You’ll need to be sure your Evo Shift is rooted first, and then the easiest way to get it going is to use the ROM Manager, which you can get here as well. The ClockworkMod Recovery version for the Evo Shift is listed as version, and you can download it manually from this location, just look for “Evo Shift” in the download list.
Simple Root Unlocks HTC Evo 4G in One Click
Windows: Rooting an Android phone often involves entering commands into a terminal or working through multi-step procedures. Not so with the Sprint Evo 4G, which you can root and modify to your heart's content with a one-click Simple Root tool.

Rooting methods are always changing, especially with all the Android phones out there. Check out our always up-to-date rooting guide for the most recent information on rooting your particular device.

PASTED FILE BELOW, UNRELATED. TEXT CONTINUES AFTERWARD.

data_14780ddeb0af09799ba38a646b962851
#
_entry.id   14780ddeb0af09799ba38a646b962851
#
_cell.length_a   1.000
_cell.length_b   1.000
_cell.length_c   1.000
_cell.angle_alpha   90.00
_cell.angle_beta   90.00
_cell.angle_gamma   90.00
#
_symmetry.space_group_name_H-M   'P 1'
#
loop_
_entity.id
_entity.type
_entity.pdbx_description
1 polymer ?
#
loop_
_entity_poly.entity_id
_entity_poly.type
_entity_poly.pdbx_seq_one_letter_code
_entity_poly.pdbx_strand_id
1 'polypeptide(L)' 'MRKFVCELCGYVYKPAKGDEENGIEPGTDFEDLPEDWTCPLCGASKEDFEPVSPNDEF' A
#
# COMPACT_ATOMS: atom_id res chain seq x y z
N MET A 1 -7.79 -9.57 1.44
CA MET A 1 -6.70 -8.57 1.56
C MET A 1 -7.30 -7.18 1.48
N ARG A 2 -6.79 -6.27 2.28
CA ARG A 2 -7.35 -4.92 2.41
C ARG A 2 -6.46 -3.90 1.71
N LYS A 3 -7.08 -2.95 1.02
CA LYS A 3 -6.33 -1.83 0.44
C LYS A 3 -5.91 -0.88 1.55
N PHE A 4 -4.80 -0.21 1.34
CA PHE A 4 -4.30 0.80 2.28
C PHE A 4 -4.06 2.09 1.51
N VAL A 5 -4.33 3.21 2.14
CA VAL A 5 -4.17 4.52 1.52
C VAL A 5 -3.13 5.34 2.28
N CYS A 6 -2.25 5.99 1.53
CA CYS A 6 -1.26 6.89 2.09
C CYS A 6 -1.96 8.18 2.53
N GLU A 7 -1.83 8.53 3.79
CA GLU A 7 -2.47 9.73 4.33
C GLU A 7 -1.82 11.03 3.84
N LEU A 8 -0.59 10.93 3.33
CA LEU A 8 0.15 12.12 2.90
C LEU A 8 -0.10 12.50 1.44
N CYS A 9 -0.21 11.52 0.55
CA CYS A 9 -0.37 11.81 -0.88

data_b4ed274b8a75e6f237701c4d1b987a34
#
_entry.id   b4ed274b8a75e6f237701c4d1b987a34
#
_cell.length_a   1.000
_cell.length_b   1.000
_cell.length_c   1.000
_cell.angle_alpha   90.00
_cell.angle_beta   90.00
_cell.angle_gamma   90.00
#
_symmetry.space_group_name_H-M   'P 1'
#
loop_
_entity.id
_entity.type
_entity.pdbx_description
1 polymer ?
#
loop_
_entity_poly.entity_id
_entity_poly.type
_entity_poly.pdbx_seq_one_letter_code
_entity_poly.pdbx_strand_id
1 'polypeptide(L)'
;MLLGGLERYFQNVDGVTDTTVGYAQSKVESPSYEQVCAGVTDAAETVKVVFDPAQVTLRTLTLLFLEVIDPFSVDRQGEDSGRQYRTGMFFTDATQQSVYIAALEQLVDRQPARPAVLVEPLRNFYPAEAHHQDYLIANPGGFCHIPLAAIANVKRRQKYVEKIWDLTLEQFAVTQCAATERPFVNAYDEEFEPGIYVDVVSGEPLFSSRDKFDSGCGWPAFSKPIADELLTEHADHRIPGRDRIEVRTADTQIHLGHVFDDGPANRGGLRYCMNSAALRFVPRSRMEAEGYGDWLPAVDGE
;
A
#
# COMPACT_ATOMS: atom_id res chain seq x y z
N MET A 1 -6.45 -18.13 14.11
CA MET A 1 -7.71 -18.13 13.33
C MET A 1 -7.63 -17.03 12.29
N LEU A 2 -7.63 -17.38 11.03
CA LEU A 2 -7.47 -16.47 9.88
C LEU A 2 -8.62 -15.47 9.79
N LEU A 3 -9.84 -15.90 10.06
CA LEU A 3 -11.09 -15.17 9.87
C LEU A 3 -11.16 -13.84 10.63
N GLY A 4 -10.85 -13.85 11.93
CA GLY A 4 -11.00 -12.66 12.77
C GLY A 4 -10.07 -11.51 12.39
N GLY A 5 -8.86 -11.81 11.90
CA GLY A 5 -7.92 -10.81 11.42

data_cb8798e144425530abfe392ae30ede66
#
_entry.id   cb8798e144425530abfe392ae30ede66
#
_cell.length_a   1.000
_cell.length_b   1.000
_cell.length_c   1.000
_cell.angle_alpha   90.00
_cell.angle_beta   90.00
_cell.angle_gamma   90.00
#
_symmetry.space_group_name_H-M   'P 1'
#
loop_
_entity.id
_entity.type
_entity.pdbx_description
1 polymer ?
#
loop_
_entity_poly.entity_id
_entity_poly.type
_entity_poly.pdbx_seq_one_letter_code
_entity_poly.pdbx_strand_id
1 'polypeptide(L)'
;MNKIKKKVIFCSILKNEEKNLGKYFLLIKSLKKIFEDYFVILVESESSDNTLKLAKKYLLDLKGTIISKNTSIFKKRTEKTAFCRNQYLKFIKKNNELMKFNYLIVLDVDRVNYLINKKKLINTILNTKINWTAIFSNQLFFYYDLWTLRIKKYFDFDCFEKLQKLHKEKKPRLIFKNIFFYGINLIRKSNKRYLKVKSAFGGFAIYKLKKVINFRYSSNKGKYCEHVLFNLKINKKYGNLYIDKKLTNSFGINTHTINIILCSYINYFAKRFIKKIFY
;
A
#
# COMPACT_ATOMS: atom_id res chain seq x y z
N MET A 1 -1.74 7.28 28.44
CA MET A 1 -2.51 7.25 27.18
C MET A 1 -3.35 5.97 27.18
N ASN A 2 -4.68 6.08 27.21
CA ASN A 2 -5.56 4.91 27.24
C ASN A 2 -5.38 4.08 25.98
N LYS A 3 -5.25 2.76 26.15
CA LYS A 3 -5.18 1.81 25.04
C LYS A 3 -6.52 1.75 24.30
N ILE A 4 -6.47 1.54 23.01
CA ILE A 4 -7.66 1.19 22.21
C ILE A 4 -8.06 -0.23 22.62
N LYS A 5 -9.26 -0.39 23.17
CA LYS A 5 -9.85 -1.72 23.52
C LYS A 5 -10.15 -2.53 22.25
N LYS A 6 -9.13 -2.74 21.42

Springing from the XDA forums, this app also offers one-click buttons for unlocking your phone's flash memory and flash your chosen firmware image onto your 4G phone, after you connect it via USB. It's a much more simple process than rooting a Droid, and vastly easier than unlocking an older G1 or other Android model.

Simple Root is a free download for Windows systems. As with all rooting or firmware-modifying tools, be aware that bad things can happen, and you should make backups where you can.

Wednesday, August 10, 2011

New Solar Power Storage Top 10 Free Step

Energy Storage for Solar Power Free Step 10
Startup BrightSource announces a new system that could allow future solar plants to run at night.
Soler power Free step top 10
Stored sunlight: A rendering shows BrightSource’s new thermal storage design. The two large tanks will store molten salt, which can be used to generate steam to drive a turbine.